##
**Elements of mathematics. Commutative algebra. Chapter 10.
Reprint of the 1998 original.
(Éléments de mathématique. Algèbre commutative. Chapitre 10.)**
*(French)*
Zbl 1107.13002

Berlin: Springer (ISBN 3-540-34394-6/pbk). 191 p. (2007).

The tenth chapter of N. Bourbaki’s book “Commutative Algebra” is a late child, and the youngest one of the Bourbaki dynasty, so far. The French original appeared as late as in 1998, that is 15 years after the publication of the last supplementary Chapters 8 and 9 (Zbl 0579.13001), but has never been reviewed ever since. Nevertheless, it represents a rather seamless continuation of the entirety of the foregoing, in part already quite classical chapters, this time emphasizing several advanced topics in commutative and homological algebra that are of fundamental importance in modern algebraic geometry.

The book under review is the faithful and unabridged reprint of the French original of Chapter 10 of N. Bourbaki’s “Commutative Algebra” (Masson, Paris, 1998). As such it contains ten sections, each of which is subdivided into up to ten subsections, with the addition of a large amount of exercises, in traditional Bourbaki style, designed for each section separately.

Section 1 is devoted to the crucial notion of depth of a module and of an algebra, together with a systematic study of its basic algebraic and geometric properties. This section works up a great deal of a framework once introduced by A. Grothendieck in the 1960s through his treatises “Eléments de Géométrie Algébrique” (EGA) and his mimeographed exposes “Séminaire de Géométrie Algébrique” (SGA).

Section 2 provides the fundamentals of Cohen-Macaulay rings and modules, without being exhaustive, but with a special emphasis layed on finite algebras and flat algebras as ground rings.

Section 3 discusses the notions of projective dimension and injective dimension of a module, the homological dimension of a ring, their relation to the concept of depth, and Gorenstein rings.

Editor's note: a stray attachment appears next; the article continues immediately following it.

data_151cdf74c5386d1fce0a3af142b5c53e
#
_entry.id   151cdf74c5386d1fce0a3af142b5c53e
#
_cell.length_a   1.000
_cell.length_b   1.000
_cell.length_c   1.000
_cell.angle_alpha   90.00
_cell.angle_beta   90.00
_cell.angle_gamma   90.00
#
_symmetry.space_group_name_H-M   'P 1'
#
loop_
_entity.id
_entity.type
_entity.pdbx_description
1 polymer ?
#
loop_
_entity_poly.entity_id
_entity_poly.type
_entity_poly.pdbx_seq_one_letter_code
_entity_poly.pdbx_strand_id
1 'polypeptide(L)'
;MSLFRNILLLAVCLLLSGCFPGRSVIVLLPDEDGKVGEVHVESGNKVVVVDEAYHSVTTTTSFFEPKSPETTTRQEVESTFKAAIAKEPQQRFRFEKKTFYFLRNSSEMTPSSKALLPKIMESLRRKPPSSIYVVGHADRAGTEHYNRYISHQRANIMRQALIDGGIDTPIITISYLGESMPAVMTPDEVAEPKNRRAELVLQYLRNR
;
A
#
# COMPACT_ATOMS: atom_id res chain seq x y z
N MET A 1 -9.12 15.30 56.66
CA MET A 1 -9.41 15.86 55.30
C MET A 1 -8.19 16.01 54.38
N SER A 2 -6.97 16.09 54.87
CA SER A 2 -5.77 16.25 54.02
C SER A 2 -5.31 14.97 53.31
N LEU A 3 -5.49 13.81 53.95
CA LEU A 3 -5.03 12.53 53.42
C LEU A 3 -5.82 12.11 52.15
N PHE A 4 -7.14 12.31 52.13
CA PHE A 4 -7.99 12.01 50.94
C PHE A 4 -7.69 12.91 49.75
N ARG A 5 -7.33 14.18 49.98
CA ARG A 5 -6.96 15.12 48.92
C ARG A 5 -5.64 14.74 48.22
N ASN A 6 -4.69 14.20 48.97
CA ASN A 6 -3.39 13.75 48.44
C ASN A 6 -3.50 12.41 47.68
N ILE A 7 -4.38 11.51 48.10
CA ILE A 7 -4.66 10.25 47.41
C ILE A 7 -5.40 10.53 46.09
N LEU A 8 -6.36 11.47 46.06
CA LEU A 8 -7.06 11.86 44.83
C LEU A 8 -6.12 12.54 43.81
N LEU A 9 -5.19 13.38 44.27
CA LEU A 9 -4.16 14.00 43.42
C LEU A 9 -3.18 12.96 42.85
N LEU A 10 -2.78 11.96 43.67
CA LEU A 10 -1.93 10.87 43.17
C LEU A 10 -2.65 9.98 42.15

Section 4 gives a brief introduction to regular rings and their basic (homological) properties, while Section 5 deals with complete intersections via completely secant ideals. This section also contains a characterization of graded regular rings as well as a description of the behaviour of complete intersections under base change.

Section 6 turns to base change properties of Cohen-Macaulay algebras, Gorenstein algebras, and regular algebras. At the end of this section, the class of so-called absolutely regular algebras is characterized in several different ways.

Section 7 treats the geometrically very fundamental concept of smooth algebras, including formally smooth algebras as topological rings, formally smooth quotients, and the Jacobi-Zariski criteria for smoothness.

The last three sections cover the fundamentals of Grothendieck duality theory in commutative and homological algebra, which has proved to be a crucial tool in both the algebraic and the geometric context.

Section 8 starts with duality for modules of finite length. This comprises the structure of indecomposable injective modules, Matlis duality, dualizing functors, Macaulay duality, and further related material. Section 9 focuses on dualizing modules, the existence oriteria for them, and on the related characterization of Gorenstein rings. The concluding Section 10 provides the technical rudiments of local cohomology and Grothendieck duality theory. This section is kept very concise and functional, with the focal point on Cohen-Macaulay base rings.

The last 30 pages of this volume are devoted to ten sets of exercises, each of which refers to one of the foregoing sections. Following Bourbaki’s traditional style, most of these exercises are purely theoretical, extremely complex and directed to completing the respective material by further (advanced) theorems.

In this volume representing Chapter 10 of N. Bourbaki’s “Commutative Algebra”, and having been written another 15 years after the foregoing Chapters 8 and 9, another slight change of the overall disposition is quite unambiguous. There are barely any motivating or historical remarks in the course of the text, no references or hints for additional reading are given, and the authors solely concentrate on definitions, lemmas, propositions, theorems, and corollaries, with just a few examples given in between. On the other hand, the exposition is typically systematic, rigorous and elegant, at least so from the methodological and technical point of view.

In this regard, the present Chapter 10 of N. Bourbaki’s “Commutative Algebra” must be seen as a highly important and valuable source book for seasoned mathematicians working in the fields of commutative algebra and algebraic geometry, although the geometric aspects of the treated algebraic material are not explicitely pointed out. At any rate, much of the existing folklore in this central area of commutative algebra has been profoundly revised, systematized, finally established, and made generally available for effective use in current research.